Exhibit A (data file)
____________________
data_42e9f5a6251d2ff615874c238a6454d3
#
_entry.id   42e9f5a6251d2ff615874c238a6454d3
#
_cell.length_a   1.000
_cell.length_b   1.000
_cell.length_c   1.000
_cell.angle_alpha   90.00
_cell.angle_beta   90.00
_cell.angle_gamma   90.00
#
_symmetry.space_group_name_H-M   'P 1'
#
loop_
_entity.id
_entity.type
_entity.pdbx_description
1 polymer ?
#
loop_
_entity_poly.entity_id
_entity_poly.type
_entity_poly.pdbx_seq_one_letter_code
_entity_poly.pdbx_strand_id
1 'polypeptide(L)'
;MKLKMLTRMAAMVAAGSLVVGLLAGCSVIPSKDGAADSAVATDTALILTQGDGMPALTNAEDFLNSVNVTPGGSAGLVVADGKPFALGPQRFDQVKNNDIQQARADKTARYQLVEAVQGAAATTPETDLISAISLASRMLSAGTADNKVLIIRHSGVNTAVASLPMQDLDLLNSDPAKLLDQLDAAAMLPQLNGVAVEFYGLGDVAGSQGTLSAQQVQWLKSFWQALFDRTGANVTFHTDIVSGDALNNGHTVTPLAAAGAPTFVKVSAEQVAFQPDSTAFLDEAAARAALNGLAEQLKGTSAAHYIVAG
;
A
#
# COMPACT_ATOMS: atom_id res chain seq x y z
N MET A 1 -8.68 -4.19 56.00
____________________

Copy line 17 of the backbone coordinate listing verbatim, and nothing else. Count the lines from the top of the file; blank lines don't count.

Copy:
_entity.pdbx_description